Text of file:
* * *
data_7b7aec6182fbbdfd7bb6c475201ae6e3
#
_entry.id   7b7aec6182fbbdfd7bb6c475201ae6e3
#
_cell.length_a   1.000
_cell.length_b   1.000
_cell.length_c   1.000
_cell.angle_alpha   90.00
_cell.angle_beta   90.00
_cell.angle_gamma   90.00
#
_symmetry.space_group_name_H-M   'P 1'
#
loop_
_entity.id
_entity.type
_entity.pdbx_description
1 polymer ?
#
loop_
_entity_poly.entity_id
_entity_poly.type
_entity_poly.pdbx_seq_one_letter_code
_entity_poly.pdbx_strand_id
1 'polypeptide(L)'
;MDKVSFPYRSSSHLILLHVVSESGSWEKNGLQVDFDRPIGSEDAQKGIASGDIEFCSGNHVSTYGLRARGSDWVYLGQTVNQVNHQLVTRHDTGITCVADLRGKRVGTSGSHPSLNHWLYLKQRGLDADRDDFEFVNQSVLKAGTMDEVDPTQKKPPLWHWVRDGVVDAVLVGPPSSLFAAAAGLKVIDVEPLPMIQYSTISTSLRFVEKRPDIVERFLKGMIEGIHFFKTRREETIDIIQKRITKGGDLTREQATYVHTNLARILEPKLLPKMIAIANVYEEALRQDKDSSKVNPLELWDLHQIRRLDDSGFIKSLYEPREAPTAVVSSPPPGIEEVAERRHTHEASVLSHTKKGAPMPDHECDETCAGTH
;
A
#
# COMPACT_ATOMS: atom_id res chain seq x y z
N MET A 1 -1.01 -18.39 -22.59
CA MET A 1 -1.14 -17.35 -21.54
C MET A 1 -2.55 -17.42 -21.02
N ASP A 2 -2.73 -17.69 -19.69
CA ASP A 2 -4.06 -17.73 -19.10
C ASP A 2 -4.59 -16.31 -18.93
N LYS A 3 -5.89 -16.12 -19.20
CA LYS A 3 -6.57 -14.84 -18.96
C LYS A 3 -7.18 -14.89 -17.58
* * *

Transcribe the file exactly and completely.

data_7b7aec6182fbbdfd7bb6c475201ae6e3
#
_entry.id   7b7aec6182fbbdfd7bb6c475201ae6e3
#
_cell.length_a   1.000
_cell.length_b   1.000
_cell.length_c   1.000
_cell.angle_alpha   90.00
_cell.angle_beta   90.00
_cell.angle_gamma   90.00
#
_symmetry.space_group_name_H-M   'P 1'
#
loop_
_entity.id
_entity.type
_entity.pdbx_description
1 polymer ?
#
loop_
_entity_poly.entity_id
_entity_poly.type
_entity_poly.pdbx_seq_one_letter_code
_entity_poly.pdbx_strand_id
1 'polypeptide(L)'
;MDKVSFPYRSSSHLILLHVVSESGSWEKNGLQVDFDRPIGSEDAQKGIASGDIEFCSGNHVSTYGLRARGSDWVYLGQTVNQVNHQLVTRHDTGITCVADLRGKRVGTSGSHPSLNHWLYLKQRGLDADRDDFEFVNQSVLKAGTMDEVDPTQKKPPLWHWVRDGVVDAVLVGPPSSLFAAAAGLKVIDVEPLPMIQYSTISTSLRFVEKRPDIVERFLKGMIEGIHFFKTRREETIDIIQKRITKGGDLTREQATYVHTNLARILEPKLLPKMIAIANVYEEALRQDKDSSKVNPLELWDLHQIRRLDDSGFIKSLYEPREAPTAVVSSPPPGIEEVAERRHTHEASVLSHTKKGAPMPDHECDETCAGTH
;
A
#
# COMPACT_ATOMS: atom_id res chain seq x y z
N MET A 1 -1.01 -18.39 -22.59
CA MET A 1 -1.14 -17.35 -21.54
C MET A 1 -2.55 -17.42 -21.02
N ASP A 2 -2.73 -17.69 -19.69
CA ASP A 2 -4.06 -17.73 -19.10
C ASP A 2 -4.59 -16.31 -18.93
N LYS A 3 -5.89 -16.12 -19.20
CA LYS A 3 -6.57 -14.84 -18.96
C LYS A 3 -7.18 -14.89 -17.58